A Word in Edgewise… with John Dunn, Ross Watson, and Jason Marker about Accursed

RPC-Word-in-Edgewise


with John Dunn, Ross Watson, and Jason Marker about Accursed
By Aaron T. Huss

The following interview was conducted over Skype to discuss the upcoming Accursed dark fantasy setting, for Savage Worlds, designed by John Dunn, Ross Watson, and Jason Marker, and published by Melior Via. The interview was conducted by Editor-in-Chief Aaron T. Huss, represented by the prefix RPC.

Accursed_Cover_With_LogosRPC: Welcome everyone to another Word in Edgewise… Today we are speaking with Ross Watson, John Dunn, and Jason Marker about their upcoming Savage Worlds, dark fantasy setting Accursed. Starting with Ross, then John, and Jason, please let everyone know what your role is with the project, what parts you are developing, and speak a bit about yourself and your previous RPG writing/publishing experience.

Ross Watson: I’m the Lead Developer of Accursed, and I’ve worked on just about every part of it–I do the art direction and the overall vision of the project. As for myself, I’ve been a gamer for most of my life, and I’ve been a game designer for over 13 years now. I started out working on products during the d20 boom, including some books for WOTC and FFG. I parlayed that experience into working as a writer for Games Workshop and later as the lead developer of the Warhammer 40K Roleplay line for Fantasy Flight Games.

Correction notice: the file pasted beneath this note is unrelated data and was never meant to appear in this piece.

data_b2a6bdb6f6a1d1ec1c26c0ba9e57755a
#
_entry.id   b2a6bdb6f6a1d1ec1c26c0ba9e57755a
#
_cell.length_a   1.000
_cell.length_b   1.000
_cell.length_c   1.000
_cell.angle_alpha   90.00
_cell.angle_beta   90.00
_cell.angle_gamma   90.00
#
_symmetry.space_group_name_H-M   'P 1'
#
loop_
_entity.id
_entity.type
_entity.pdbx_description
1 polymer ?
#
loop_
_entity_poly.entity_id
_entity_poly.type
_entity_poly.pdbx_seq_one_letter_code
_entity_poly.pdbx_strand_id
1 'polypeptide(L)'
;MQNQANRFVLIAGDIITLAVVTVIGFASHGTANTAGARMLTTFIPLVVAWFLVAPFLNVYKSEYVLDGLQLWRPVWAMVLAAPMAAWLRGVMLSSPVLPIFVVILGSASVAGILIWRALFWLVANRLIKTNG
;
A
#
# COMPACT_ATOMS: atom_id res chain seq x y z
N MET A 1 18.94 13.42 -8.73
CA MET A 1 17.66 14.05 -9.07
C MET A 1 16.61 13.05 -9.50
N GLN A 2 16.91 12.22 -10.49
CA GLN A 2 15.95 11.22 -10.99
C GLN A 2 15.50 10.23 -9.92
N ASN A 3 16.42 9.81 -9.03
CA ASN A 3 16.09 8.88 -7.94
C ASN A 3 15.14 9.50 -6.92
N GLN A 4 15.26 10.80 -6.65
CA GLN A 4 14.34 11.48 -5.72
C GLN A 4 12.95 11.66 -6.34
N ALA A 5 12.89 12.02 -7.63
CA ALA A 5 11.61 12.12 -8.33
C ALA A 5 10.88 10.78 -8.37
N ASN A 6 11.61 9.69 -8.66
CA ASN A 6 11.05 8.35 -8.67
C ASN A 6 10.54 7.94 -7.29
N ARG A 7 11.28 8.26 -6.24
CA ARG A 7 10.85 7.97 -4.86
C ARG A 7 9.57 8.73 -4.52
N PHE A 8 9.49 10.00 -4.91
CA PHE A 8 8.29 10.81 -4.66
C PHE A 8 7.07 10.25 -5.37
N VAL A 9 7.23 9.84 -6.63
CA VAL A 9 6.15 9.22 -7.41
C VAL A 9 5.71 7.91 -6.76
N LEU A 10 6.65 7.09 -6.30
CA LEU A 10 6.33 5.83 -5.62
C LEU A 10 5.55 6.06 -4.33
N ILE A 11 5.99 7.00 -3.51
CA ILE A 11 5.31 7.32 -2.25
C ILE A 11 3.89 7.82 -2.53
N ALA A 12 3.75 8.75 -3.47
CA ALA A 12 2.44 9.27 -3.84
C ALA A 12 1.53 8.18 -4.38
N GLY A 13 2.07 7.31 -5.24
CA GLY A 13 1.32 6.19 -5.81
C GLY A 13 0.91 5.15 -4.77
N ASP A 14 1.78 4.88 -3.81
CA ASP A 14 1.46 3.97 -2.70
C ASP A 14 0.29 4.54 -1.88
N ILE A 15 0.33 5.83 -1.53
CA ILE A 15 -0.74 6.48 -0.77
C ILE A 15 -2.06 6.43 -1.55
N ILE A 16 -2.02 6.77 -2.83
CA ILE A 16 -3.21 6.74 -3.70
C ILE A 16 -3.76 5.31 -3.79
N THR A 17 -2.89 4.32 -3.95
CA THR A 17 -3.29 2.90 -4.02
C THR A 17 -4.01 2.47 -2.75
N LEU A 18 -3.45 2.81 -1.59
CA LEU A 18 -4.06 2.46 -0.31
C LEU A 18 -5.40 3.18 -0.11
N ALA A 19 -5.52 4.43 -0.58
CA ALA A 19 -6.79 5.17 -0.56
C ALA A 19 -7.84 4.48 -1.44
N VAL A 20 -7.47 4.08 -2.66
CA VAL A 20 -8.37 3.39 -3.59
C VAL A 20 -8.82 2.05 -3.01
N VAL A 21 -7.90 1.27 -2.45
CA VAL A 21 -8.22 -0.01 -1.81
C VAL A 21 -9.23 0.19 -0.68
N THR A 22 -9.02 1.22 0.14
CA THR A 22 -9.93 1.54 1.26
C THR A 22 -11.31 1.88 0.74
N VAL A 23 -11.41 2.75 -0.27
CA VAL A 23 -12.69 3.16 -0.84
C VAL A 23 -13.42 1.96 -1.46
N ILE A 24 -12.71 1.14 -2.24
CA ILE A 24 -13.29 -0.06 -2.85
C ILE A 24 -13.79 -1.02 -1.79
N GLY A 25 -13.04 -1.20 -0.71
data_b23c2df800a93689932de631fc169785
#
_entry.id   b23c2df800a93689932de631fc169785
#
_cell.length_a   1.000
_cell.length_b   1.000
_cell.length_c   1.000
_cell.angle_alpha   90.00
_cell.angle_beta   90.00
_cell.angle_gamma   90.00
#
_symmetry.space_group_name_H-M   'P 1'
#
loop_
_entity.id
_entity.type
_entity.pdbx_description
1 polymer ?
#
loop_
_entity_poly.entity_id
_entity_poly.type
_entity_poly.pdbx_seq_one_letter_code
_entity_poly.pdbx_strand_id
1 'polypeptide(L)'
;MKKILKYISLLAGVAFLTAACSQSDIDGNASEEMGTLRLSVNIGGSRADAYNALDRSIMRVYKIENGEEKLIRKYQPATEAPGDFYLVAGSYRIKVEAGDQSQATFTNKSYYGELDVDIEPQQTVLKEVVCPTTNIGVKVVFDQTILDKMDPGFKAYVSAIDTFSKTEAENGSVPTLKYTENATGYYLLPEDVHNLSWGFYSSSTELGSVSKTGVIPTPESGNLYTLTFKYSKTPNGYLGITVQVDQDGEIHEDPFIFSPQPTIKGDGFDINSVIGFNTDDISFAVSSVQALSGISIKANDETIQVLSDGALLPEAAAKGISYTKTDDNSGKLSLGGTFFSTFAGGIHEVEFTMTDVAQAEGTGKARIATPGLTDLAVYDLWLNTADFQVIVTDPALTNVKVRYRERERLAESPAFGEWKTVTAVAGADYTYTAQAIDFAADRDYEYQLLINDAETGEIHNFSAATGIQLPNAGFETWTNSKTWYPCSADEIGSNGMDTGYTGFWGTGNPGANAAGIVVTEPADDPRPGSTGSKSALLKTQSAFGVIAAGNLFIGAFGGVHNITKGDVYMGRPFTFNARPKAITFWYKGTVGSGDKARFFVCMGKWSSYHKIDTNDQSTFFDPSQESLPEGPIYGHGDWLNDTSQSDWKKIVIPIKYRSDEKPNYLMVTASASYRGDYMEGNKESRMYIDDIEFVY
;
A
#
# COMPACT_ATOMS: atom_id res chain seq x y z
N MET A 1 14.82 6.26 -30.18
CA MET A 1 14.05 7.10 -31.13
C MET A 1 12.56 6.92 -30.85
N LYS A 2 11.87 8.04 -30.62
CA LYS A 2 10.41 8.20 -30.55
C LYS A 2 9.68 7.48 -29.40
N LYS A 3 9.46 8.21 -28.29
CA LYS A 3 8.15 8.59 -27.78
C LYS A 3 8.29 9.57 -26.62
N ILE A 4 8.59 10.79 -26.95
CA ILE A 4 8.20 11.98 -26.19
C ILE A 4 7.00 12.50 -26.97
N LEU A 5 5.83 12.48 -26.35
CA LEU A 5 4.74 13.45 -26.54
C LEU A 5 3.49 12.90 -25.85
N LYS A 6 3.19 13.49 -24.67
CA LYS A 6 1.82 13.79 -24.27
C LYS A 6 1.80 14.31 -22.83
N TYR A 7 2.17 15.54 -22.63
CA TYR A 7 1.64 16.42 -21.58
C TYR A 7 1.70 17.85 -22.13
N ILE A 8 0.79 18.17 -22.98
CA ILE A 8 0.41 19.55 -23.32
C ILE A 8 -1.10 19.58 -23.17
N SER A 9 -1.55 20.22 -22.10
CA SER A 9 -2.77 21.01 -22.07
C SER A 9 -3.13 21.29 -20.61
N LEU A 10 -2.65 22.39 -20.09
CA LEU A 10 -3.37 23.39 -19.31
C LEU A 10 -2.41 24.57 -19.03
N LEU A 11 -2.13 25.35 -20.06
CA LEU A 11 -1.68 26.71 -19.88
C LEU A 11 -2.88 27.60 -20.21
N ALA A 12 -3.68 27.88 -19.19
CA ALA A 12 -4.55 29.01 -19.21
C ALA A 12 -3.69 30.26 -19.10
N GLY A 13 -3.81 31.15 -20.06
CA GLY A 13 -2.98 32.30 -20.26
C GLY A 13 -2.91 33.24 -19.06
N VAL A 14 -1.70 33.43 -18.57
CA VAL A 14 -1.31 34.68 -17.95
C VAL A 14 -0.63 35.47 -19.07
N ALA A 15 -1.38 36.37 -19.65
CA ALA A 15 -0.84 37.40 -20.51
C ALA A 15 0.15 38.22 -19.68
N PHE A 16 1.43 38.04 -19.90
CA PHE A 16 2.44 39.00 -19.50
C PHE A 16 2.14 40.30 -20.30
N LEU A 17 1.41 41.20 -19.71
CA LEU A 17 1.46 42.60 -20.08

I’ve worked on over sixty different products, and several of those have even won some awards along the way. Some of my more recent credits include Shadowrun: Sprawl Gangers, Dust Warfare, Darksiders II, Star Wars: Edge of the Empire, and Malifaux: Through the Breach.

John Dunn: I’m handling the role of publisher for Accursed, but I’m also doing some of the writing. This included much of the work on the Mummy and Mongrel witchbreeds, as well as the Witches that created their curses.
I’ve been involved as a freelance writer and developer for Shadowrun, Warhammer 40,000 Roleplay, Star Wars: Edge of the Empire, and Malifaux: Through the Breach. Melior Via, my publishing imprint, has released Hope Preparatory School for ICONS and M&M3E.

Jason Marker: I’m the lead writer for Accursed. I’ve worked on the Golems and Vargr, along with a lot of the equipment and weapons for the setting. I’m also, as Ross likes to say, “Quality Control”. I say no a lot.  I started in the business in 1999 as an occasional freelancer for Palladium Books as I worked as an advertising and editorial photographer. In 2007 I went full time as a staff writer at Palladium where I brought the new Robotech RPG to market and worked on other lines as a writer and editor. In 2009 I went freelance again, and started writing for Ross at Fantasy Flight Games on the Warhammer 40K RPG lines.

Since then I’ve worked on all the 40K RPGs (Dark Heresy, Rogue Trader, Deathwatch, Black Crusade, and Only War), the new Star Wars: Edge of the Empire and Star Wars: Age of Rebellion RPGs, Shadowrun 4th edition, Through the Breach RPG for Malifaux, and some other, smaller projects.

RPC: Ross, being the lead developer, can you explain the background to how the setting came about?